The black paracord cable on the Katar Pro XT is better than I expected. Corsair has greatly improved their paracord cable from the last wired mouse I reviewed of theirs, the Scimitar Pro. The paracord on the Katar Pro XT is nicely wound and very flexible, offering little in the way of drag or interference. While the material wasn’t quite as smooth as the cord on the Razer Viper offerings, it is still a very quality cable considering the price of the mouse.
Corsair went with large PTFE feet that go across the front and rear of the mouse. These feet are smooth and allowed for proper gliding on the mouse pad, but there are edges around the feet area that allow debris to get trapped in the grooves, especially near the sensor.
Corsair also sent along a pretty cool new product with the Katar Pro XT, their new MM700 RGB mouse pad. A large pad that should cover most desks, the MM700 has a smooth cloth surface and is anchored by RGB lighting that goes around the entire mouse pad.
I think the real value on the MM700 the Corsair-branded USB hub that is included, as it will allow you to plug in your wireless mouse dongle and headset for easy access. The MM700 is powered by USB and works with Corsair iCUE software to control lighting. I found the surface very comfortable to game on and the stitched edges with nylon that held the RGB strip to the pad were very high quality. Right now, Corsair is offering the MM700 RGB for $49.99 on Amazon, which isn’t a bad price considering the size of the pad, the lighting and the fact is comes with an accessible built-in USB hub.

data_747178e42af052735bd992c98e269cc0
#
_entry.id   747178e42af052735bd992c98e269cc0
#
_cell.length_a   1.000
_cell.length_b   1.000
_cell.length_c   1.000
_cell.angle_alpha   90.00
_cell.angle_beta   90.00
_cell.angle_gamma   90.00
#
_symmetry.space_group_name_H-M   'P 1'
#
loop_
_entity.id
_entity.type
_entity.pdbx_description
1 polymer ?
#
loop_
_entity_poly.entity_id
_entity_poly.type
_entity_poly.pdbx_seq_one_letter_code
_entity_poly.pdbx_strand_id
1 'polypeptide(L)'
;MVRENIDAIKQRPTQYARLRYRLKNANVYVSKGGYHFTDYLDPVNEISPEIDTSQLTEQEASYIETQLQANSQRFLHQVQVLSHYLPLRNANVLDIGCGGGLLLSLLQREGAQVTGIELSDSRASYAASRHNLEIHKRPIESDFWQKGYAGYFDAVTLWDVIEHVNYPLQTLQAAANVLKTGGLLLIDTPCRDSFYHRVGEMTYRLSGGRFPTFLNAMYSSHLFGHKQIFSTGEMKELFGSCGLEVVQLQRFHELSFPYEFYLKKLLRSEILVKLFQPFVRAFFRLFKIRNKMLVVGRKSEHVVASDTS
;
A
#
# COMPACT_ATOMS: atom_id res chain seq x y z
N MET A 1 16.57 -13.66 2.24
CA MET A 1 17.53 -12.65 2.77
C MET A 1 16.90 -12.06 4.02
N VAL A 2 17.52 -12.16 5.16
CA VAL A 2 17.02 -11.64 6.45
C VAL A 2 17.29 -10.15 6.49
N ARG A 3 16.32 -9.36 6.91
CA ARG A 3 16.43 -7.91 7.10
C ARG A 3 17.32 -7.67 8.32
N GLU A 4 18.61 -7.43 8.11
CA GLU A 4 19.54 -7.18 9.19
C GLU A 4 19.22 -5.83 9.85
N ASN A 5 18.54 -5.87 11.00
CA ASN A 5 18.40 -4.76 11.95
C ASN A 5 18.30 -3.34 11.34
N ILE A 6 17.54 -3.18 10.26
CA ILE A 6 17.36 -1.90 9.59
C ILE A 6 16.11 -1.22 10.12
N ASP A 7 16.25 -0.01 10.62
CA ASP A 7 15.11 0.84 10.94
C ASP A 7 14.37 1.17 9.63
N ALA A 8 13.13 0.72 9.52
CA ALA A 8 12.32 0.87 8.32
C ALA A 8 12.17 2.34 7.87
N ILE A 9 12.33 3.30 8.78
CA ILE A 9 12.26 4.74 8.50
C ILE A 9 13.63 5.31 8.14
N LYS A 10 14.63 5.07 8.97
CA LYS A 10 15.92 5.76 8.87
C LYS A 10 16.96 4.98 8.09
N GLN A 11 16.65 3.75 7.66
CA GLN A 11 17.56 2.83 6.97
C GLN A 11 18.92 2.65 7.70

Corsair iCUE software came out a couple of years back and is at the center of Corsair’s ecosystem. All of the functions on the Katar Pro XT are controlled via iCUE.
Corsair allows for a bevy of lighting options on the scroll wheel of the Katar Pro XT within iCUE. Lighting Link is also compatible so that the Katar Pro XT will sync with other devices for lighting control.
Users can select from three different DPI settings that can be toggled while using the mouse. I prefer an 800 DPI setting at all time, so my iCUE reflects this. You are able to disable unused DPI setting slots to avoid accidentally switching profiles in the heat of gameplay.
A surface tuning utility is included and this will let the iCUE software adjust the LOD of the Katar Pro XT to suit your particular mousepad.
In the Settings section you can set the polling rate of the mouse, adjust brightness and check to make sure the latest firmware is installed. Our unit shipped with the latest firmware, so I have nothing to report in that regard.
iCUE really lets users tailor the Katar Pro XT to their needs and is absolutely essential to be running if you want to get the most out of mouse at all, since the onboard memory won’t save anything beyond a single RGB profile and DPI profile. No macros or remapping settings will save to the mouse.
Let’s see how the Katar Pro XT stacks up in our conclusion.